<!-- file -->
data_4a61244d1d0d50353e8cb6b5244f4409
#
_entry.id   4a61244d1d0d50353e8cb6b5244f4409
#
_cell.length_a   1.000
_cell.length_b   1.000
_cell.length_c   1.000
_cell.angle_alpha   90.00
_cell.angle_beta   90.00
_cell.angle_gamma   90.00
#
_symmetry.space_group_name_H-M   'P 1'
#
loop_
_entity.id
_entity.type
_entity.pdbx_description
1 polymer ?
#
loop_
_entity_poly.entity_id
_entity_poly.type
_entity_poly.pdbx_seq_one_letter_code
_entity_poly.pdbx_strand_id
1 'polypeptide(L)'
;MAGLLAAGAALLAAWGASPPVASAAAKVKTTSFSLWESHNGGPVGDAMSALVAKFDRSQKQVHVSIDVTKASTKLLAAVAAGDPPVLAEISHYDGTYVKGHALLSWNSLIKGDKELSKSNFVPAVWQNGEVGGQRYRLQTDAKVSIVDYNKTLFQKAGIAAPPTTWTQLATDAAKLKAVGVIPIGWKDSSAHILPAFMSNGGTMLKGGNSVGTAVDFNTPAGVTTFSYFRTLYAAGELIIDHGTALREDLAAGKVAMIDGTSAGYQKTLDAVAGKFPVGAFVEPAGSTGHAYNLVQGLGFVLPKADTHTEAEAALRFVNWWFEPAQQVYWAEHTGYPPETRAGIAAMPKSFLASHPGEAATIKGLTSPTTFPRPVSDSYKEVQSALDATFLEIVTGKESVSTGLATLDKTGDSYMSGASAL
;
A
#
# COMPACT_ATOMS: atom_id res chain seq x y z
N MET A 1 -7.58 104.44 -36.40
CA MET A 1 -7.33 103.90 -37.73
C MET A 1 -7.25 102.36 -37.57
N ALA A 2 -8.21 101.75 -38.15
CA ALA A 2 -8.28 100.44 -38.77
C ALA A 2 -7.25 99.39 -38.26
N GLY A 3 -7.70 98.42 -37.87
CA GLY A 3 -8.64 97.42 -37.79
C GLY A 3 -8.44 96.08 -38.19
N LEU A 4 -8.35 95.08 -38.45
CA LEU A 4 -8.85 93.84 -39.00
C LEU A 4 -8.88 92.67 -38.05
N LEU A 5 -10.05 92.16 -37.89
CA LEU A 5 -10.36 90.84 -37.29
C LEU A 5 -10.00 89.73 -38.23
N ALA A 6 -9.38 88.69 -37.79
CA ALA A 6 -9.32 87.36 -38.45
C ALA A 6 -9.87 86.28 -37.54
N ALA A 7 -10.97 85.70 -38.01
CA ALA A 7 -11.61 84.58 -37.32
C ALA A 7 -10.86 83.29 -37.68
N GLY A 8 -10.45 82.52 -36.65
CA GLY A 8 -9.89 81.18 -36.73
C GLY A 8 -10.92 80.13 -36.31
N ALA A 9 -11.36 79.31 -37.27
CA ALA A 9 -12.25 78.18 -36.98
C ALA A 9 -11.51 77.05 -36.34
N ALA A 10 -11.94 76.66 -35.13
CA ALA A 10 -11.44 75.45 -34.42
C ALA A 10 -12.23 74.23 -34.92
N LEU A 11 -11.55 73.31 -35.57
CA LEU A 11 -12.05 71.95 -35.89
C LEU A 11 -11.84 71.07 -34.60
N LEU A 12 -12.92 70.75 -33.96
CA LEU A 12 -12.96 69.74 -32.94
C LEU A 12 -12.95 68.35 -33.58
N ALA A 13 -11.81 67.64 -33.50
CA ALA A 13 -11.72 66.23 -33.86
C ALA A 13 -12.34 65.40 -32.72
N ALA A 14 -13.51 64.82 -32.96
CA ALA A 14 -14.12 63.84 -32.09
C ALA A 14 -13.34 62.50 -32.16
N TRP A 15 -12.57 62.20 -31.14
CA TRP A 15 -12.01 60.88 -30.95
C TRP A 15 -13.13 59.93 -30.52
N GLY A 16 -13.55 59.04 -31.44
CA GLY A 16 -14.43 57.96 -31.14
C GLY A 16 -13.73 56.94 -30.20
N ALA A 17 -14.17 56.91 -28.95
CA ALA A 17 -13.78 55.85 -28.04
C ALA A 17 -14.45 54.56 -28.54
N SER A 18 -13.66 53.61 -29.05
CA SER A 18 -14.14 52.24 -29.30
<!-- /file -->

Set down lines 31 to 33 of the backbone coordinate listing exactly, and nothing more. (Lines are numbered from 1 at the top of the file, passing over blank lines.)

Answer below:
N MET A 1 -7.58 104.44 -36.40
CA MET A 1 -7.33 103.90 -37.73
C MET A 1 -7.25 102.36 -37.57